Bài giảng Database systems - 8. Functional dependencies & normalization

Challenges of Database Security (2)  Database Survivability: Database systems need to operate and continue their functions, even with reduced capabilities, despite disruptive events such as information warfare attacks.  Confinement.  Damage assessment.  Reconfiguration.  Repair.  Fault treatment.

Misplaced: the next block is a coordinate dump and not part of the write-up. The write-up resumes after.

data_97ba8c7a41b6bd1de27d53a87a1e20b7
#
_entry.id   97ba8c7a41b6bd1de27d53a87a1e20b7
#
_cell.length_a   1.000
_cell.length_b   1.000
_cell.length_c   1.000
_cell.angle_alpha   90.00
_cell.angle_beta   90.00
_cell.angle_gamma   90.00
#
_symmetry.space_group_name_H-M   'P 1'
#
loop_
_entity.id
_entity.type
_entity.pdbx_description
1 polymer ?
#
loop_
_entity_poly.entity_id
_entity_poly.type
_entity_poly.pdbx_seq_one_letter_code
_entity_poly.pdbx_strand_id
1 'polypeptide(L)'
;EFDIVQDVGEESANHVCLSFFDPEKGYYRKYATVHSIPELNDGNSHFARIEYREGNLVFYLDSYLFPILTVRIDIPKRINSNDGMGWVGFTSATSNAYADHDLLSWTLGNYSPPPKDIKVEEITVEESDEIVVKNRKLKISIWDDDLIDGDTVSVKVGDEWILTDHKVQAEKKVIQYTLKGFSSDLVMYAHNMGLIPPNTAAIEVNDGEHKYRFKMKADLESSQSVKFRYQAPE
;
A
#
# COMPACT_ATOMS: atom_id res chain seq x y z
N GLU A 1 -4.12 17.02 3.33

pdf110 trang | Chia sẻ: vutrong32 | Ngày: 17/10/2018 | Lượt xem: 12 | Lượt tải: 0download
Bạn đang xem trước 20 trang tài liệu Bài giảng Database systems - 8. Functional dependencies & normalization, để xem tài liệu hoàn chỉnh bạn click vào nút DOWNLOAD ở trên